In the Journals

Subcutaneous tranexamic acid reduced bleeding in Mohs surgery

Subcutaneous injection of tranexamic acid with lidocaine reduced bleeding during Mohs micrographic surgery, with a greater reduction found in patients on anticoagulants, according to research in Dermatologic Surgery.

“This work presents a method to minimize the increased bleeding in patients under anticoagulation treatment by locally propagating [the] coagulation effect,” Isaac Zilinsky, MD, of the Mohs Unit, Sheba Medical Center at Tel Hashomer, Israel, and colleagues wrote.

Study subjects were undergoing Mohs micrographic surgery (MMS) for head and neck skin cancer. Sixty-four patients in the double-blind study randomly received a subcutaneous injection of 2% lidocaine with tranexamic acid (TXA) 100 mg/1 mL, while the placebo group encompassed 67 patients who randomly received a subcutaneous injection of 2% lidocaine with normal saline 0.9% sodium chloride in a 1:1 mixture.

After the first stage of MMS, a routine hemostasis was performed, the surgical wound was covered, and the patient was transferred to a waiting area for 30 minutes. After this, the patient returned to the surgical unit for the next step of the procedure, the dressing was removed, and wound measurements were taken.

In the TXA group, the surgical wound size was significantly larger than in the placebo group. No difference was found in the bloodstain size between the groups. The ratio of bloodstain to surgical wound size was smaller in the TXA group (95% CI, –0.72; –1.09 to –0.35).

Patients in the TXA group on anticoagulants had an increased effect and showed significantly lower bloodstain size to surgical would size when compared with the placebo group (95% CI, –0.83; –1.20 to –0.46). Those not on anticoagulants in the TXA group had significantly smaller bloodstain size to wound size than those in the placebo group (95% CI, –0.60; –1.18 to –0.01).

The surgeon’s assessment of which injection was given was correct in 63.3% of cases for the TXA group (P = .001) compared with 32.8% of cases for the placebo group.

“The decrease in bloodstain-to-defect ratio and significantly improved hemostasis assessment for subcutaneous TXA injection is due [to] reversibly blocking plasminogen-binding sites preventing activation to plasmin and lysis of polymerized fibrin in clotting,” the researchers wrote.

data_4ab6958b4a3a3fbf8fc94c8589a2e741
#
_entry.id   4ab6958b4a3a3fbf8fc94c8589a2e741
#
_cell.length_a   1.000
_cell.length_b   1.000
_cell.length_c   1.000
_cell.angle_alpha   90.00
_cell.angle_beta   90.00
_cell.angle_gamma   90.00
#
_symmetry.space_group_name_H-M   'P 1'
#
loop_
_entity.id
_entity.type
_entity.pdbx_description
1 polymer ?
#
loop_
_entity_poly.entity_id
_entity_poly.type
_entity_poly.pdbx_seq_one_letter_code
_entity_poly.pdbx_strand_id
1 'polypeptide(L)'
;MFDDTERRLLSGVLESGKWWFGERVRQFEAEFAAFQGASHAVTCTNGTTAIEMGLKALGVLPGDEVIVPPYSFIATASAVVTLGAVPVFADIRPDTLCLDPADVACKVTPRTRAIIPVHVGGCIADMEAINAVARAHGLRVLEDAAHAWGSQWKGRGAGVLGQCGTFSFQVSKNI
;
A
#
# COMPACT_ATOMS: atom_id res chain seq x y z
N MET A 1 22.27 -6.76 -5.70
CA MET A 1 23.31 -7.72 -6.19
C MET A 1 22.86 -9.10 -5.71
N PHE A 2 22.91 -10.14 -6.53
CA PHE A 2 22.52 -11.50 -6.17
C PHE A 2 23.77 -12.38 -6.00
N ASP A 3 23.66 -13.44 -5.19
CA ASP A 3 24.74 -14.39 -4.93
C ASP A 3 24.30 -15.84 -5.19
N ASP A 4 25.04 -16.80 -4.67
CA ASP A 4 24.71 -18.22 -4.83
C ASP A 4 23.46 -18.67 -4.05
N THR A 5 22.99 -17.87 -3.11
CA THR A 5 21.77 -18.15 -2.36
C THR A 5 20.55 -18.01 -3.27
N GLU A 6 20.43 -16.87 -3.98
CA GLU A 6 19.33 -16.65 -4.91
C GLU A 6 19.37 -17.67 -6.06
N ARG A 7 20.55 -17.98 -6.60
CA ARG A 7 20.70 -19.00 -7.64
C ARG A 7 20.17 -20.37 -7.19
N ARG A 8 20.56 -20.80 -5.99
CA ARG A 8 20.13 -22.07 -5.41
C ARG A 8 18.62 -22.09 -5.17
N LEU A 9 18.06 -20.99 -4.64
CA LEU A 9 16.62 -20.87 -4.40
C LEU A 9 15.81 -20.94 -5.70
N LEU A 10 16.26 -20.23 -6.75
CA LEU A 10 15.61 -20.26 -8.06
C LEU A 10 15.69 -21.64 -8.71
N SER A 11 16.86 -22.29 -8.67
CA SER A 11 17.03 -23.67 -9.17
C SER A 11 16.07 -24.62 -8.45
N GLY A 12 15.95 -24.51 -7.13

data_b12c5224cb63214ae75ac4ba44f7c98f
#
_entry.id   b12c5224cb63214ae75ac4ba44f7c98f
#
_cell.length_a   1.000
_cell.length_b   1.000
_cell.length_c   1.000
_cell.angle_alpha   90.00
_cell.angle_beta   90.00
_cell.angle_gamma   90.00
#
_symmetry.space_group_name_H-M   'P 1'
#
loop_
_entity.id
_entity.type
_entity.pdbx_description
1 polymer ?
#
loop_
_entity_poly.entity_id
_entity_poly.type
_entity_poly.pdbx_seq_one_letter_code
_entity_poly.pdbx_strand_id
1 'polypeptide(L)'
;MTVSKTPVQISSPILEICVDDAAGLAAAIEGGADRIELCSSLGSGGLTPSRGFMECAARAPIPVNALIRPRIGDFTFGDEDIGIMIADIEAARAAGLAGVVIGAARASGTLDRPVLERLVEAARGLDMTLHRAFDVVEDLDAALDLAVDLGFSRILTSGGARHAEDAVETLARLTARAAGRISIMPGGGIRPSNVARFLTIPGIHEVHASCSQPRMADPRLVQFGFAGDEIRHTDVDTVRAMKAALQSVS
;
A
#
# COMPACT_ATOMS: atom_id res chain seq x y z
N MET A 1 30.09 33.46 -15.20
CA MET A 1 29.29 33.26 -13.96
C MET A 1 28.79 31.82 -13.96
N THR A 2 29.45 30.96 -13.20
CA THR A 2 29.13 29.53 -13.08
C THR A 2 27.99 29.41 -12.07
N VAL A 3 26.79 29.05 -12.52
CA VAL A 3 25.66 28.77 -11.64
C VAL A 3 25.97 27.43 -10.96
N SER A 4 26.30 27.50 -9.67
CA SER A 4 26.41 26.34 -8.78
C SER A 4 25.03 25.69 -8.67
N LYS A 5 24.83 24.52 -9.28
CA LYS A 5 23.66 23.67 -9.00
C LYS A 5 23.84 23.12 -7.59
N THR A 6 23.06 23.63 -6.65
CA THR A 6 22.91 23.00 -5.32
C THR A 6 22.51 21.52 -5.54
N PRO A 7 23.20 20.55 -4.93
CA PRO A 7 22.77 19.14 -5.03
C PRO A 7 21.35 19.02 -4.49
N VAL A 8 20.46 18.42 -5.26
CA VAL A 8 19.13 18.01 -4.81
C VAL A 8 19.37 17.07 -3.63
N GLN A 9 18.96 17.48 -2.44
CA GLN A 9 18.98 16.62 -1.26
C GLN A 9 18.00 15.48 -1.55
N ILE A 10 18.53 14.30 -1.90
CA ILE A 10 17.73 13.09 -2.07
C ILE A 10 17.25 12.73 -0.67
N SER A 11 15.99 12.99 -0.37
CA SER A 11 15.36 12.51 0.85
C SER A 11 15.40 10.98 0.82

The use of TXA with an anesthetic allows for improved control of bleeding during and after surgery and may cause less of a burning sensation during injection, the researchers said. – by Abigail Sutton

 

Disclosures: The authors report no relevant financial disclosures.

Subcutaneous injection of tranexamic acid with lidocaine reduced bleeding during Mohs micrographic surgery, with a greater reduction found in patients on anticoagulants, according to research in Dermatologic Surgery.

“This work presents a method to minimize the increased bleeding in patients under anticoagulation treatment by locally propagating [the] coagulation effect,” Isaac Zilinsky, MD, of the Mohs Unit, Sheba Medical Center at Tel Hashomer, Israel, and colleagues wrote.

Study subjects were undergoing Mohs micrographic surgery (MMS) for head and neck skin cancer. Sixty-four patients in the double-blind study randomly received a subcutaneous injection of 2% lidocaine with tranexamic acid (TXA) 100 mg/1 mL, while the placebo group encompassed 67 patients who randomly received a subcutaneous injection of 2% lidocaine with normal saline 0.9% sodium chloride in a 1:1 mixture.

After the first stage of MMS, a routine hemostasis was performed, the surgical wound was covered, and the patient was transferred to a waiting area for 30 minutes. After this, the patient returned to the surgical unit for the next step of the procedure, the dressing was removed, and wound measurements were taken.

In the TXA group, the surgical wound size was significantly larger than in the placebo group. No difference was found in the bloodstain size between the groups. The ratio of bloodstain to surgical wound size was smaller in the TXA group (95% CI, –0.72; –1.09 to –0.35).

Patients in the TXA group on anticoagulants had an increased effect and showed significantly lower bloodstain size to surgical would size when compared with the placebo group (95% CI, –0.83; –1.20 to –0.46). Those not on anticoagulants in the TXA group had significantly smaller bloodstain size to wound size than those in the placebo group (95% CI, –0.60; –1.18 to –0.01).

The surgeon’s assessment of which injection was given was correct in 63.3% of cases for the TXA group (P = .001) compared with 32.8% of cases for the placebo group.

“The decrease in bloodstain-to-defect ratio and significantly improved hemostasis assessment for subcutaneous TXA injection is due [to] reversibly blocking plasminogen-binding sites preventing activation to plasmin and lysis of polymerized fibrin in clotting,” the researchers wrote.

The use of TXA with an anesthetic allows for improved control of bleeding during and after surgery and may cause less of a burning sensation during injection, the researchers said. – by Abigail Sutton

 

Disclosures: The authors report no relevant financial disclosures.